As has been reported by MeBIC here and in the mainstream media, in June, a large influx of asylum seekers arrived in Portland after having entered the U.S. from Mexico. The majority of them are originally from Angola and the Democratic Republic of Congo. MeBIC has assisted ILAP, Maine’s only nonprofit provider of free immigration legal aid statewide, in conducting legal intake of these asylum seekers to assess their legal needs. This post will try to answer questions that MeBIC has been receiving about our newest asylum seekers, based on what we know from talking directly with the asylum seekers and our immigration law expertise.
- Q. Are the asylum seekers in the U.S. legally?
A. Yes. All of the asylum seekers are lawfully here, after being processed and released by border officials. The U.S. complies with international laws created after WWII to ensure that never again would anyone fleeing persecution not have a chance to ask for safe haven in another country. In 1939, the U.S. would not let Jews fleeing Europe disembark from the ship St. Louis to seek safety here. The ship was forced to return to Europe, and hundreds of its passengers were eventually killed in Nazi concentration camps. Now, U.S. asylum law lets people apply for protection in the U.S. regardless of how they arrive at or enter the country. While their cases are in process with U.S. Citizenship and Immigration Services (USCIS), or in front of the immigration courts, which may take many years, they are lawfully here.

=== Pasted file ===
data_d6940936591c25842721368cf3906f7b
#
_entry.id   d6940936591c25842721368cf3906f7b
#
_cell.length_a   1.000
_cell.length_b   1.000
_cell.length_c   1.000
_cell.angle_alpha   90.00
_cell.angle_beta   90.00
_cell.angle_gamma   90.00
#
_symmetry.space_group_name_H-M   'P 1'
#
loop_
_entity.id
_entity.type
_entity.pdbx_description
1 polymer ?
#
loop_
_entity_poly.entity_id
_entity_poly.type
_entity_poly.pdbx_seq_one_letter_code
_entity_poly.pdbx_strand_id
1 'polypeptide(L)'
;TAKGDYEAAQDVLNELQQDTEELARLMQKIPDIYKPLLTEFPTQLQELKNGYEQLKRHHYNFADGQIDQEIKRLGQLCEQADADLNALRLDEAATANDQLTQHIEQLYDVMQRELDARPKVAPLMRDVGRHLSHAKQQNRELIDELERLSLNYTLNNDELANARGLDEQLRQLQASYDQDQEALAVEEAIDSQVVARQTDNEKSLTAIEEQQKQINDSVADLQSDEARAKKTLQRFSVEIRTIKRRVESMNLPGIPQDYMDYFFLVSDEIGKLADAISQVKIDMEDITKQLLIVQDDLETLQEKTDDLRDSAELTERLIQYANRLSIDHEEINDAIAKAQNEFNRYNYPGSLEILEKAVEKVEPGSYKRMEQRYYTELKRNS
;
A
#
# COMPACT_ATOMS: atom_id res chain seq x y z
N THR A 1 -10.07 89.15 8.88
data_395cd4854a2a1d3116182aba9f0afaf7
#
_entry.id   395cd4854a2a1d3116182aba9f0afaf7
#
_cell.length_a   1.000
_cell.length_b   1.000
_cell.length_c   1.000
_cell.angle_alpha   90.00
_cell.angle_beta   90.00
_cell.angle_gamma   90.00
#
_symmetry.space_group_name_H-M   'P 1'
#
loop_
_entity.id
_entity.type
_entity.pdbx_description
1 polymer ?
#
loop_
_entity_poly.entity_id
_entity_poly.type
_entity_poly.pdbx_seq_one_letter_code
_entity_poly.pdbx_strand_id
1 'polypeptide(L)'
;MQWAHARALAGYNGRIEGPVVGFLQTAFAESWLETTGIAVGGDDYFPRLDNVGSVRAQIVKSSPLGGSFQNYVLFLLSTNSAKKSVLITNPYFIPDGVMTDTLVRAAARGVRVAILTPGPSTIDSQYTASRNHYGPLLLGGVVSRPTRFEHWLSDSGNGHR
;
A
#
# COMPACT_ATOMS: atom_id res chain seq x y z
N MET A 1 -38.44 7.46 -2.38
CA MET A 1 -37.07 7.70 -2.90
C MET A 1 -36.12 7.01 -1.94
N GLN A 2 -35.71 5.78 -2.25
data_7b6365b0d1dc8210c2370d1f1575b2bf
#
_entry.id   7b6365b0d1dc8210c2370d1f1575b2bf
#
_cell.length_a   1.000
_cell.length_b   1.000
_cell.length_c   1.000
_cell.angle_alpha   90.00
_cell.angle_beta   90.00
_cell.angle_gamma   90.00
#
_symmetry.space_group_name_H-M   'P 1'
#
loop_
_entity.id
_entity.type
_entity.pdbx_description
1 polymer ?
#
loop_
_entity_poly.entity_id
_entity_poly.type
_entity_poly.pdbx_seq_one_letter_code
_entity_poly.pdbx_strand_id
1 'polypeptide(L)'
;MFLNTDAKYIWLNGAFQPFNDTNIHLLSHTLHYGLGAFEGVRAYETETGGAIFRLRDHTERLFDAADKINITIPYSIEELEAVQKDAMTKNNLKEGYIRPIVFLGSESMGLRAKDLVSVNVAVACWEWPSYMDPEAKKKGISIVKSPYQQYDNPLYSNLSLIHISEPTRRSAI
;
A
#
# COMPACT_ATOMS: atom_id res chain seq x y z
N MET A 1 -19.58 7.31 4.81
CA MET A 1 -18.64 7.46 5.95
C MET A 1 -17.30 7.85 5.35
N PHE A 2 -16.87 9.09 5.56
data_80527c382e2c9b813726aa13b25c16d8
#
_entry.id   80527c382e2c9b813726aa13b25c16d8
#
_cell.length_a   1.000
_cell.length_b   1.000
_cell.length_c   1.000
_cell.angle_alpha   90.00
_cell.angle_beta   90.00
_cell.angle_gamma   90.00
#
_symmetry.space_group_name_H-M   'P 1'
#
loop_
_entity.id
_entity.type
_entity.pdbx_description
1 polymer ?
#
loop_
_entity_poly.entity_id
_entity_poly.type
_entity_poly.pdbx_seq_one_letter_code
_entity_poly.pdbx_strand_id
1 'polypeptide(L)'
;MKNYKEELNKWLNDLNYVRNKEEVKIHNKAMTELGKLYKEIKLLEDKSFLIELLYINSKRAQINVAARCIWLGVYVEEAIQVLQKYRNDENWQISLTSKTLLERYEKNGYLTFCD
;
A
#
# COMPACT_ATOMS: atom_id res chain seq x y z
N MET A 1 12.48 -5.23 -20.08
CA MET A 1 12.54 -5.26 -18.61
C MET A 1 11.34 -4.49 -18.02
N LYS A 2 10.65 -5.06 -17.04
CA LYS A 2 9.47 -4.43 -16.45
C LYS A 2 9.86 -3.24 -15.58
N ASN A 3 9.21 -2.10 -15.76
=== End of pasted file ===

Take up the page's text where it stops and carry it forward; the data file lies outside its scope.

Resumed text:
- Q. Can they work in the U.S.?
A. Eventually. It will likely be about a year before they get their federal work permits. Federal immigration laws prevent asylum seekers from getting work permits until 180 days after filing their asylum applications with the immigration court. But first, their case files must be sent by border officials to, and must arrive at, the correct immigration courts. Unfortunately, border officials randomly assigned almost all of these asylum seekers’ cases to immigration courts all across the country. They will have to ask that their case files be transferred to the Boston immigration court, the correct court for Maine cases, before they can file their applications for asylum. This will at least double the usual 180 day delay for getting their work permits, and their ability to work.